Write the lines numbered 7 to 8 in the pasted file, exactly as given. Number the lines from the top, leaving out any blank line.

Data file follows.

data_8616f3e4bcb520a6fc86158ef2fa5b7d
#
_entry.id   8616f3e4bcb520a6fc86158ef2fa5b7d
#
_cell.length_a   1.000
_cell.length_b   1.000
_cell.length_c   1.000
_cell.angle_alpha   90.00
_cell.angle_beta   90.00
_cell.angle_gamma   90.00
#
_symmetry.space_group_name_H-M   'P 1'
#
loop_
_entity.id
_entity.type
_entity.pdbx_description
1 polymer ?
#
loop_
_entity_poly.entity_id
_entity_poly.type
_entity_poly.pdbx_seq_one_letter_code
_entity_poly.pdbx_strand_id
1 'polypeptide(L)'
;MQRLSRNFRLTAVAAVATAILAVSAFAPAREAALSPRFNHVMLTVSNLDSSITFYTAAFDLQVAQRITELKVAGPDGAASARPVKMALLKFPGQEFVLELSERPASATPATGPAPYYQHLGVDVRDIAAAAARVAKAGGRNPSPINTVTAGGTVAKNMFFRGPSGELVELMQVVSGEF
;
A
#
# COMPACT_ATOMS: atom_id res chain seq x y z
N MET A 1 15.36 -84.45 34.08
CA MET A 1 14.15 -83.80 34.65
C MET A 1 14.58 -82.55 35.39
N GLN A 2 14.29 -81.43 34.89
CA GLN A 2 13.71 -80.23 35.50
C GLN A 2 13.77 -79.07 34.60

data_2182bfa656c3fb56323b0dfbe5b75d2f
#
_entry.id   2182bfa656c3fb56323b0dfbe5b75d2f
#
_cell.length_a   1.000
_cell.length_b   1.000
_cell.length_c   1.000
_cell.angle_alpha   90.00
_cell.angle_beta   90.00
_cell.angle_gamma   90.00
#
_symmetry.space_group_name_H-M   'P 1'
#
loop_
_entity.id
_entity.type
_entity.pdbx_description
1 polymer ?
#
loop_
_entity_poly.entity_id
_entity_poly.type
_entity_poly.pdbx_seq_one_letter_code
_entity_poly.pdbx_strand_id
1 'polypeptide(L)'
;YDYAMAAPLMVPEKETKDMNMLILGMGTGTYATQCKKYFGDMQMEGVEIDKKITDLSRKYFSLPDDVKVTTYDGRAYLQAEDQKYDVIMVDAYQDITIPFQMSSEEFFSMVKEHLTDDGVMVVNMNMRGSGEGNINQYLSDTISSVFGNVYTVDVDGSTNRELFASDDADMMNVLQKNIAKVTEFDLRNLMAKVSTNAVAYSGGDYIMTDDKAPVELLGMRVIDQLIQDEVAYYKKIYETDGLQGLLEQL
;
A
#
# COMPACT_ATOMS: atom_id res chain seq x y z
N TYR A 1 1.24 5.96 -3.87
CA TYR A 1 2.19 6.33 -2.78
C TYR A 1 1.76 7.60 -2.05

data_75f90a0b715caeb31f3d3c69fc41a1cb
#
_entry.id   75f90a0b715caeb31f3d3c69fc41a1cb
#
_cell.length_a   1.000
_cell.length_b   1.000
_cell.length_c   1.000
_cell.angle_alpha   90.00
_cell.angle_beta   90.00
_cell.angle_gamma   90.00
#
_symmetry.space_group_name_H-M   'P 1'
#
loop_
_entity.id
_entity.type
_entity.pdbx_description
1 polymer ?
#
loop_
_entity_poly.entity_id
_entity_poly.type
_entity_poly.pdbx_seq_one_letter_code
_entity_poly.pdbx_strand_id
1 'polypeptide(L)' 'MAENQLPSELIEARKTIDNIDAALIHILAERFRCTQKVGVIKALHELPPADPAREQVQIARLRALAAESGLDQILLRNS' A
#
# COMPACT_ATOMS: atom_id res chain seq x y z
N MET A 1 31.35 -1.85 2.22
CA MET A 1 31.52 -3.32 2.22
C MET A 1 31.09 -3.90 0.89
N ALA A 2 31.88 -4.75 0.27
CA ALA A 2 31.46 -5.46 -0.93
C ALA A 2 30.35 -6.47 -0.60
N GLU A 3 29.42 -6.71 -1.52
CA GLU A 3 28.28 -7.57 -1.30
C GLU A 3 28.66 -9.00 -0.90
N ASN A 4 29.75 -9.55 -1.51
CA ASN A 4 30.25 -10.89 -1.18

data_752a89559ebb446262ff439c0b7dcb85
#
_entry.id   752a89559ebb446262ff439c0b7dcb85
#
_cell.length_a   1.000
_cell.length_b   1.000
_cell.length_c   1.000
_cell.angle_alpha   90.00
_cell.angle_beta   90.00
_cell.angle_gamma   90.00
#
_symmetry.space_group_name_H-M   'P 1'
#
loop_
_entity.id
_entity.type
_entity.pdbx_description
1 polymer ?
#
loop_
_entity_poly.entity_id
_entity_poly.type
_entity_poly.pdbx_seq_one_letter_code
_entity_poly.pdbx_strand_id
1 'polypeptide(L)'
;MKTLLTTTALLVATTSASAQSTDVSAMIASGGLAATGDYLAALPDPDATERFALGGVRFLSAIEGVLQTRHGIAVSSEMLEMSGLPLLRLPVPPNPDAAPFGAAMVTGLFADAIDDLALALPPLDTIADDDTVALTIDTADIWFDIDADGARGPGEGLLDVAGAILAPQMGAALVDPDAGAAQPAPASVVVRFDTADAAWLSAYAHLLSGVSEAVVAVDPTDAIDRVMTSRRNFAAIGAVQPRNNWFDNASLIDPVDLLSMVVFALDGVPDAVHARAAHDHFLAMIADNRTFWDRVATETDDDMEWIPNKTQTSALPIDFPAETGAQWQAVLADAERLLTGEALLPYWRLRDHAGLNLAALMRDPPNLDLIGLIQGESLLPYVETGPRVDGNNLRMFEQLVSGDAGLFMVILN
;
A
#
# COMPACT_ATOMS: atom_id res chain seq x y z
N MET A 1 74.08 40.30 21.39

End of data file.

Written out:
_cell.length_c   1.000
_cell.angle_alpha   90.00